Designing and evaluating representations to model pedagogy

Elizabeth Masterman, Brock Craft


This article presents the case for a theory-informed approach to designing and evaluating representations for implementation in digital tools to support Learning Design, using the framework of epistemic efficacy as an example. This framework, which is rooted in the literature of cognitive psychology, is operationalised through dimensions of fit that attend to: (1) the underlying ontology of the domain, (2) the purpose of the task that the representation is intended to facilitate, (3) how best to support the cognitive processes of the users of the representations, (4) users’ differing needs and preferences, and (5) the tool and environment in which the representations are constructed and manipulated.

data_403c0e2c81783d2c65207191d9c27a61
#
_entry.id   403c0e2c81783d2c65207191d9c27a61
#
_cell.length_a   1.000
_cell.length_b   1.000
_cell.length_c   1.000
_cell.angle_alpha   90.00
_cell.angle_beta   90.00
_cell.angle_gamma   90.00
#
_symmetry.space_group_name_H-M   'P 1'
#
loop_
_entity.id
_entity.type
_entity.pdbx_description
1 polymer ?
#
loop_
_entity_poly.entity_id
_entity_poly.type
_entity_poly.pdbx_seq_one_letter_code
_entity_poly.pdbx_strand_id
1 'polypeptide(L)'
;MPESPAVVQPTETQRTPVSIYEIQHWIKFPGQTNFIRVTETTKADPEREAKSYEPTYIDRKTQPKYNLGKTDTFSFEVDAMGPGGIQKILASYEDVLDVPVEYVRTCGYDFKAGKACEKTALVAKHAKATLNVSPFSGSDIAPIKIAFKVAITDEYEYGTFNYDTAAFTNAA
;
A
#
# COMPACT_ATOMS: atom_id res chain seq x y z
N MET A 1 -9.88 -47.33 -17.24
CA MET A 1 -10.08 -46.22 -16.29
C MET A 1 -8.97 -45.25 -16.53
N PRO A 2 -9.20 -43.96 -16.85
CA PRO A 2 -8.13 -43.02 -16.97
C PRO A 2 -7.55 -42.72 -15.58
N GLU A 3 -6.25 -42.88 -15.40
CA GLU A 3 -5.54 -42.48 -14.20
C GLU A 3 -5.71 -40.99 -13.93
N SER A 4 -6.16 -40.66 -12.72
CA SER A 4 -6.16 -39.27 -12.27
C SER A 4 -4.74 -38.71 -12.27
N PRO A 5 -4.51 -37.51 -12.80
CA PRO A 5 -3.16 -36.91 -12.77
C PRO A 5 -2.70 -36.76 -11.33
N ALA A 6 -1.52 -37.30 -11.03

Through showing how epistemic efficacy can be applied to the design and evaluation of representations, the article presents the Learning Designer, a constructionist microworld in which teachers can both assemble their learning designs and model their pedagogy in terms of students’ potential learning experience. Although the activity of modelling may add to the cognitive task of design, the article suggests that the insights thereby gained can additionally help a lecturer who wishes to reuse a particular learning design to make informed decisions about its value to their practice.

Keywords: representations; epistemic efficacy; Learning Design; evaluation

(Published: 16 September 2013)

Citation: Research in Learning Technology Supplement 2013, 21: 20205 -


learningDesign; representations; evaluation; softwareDesign

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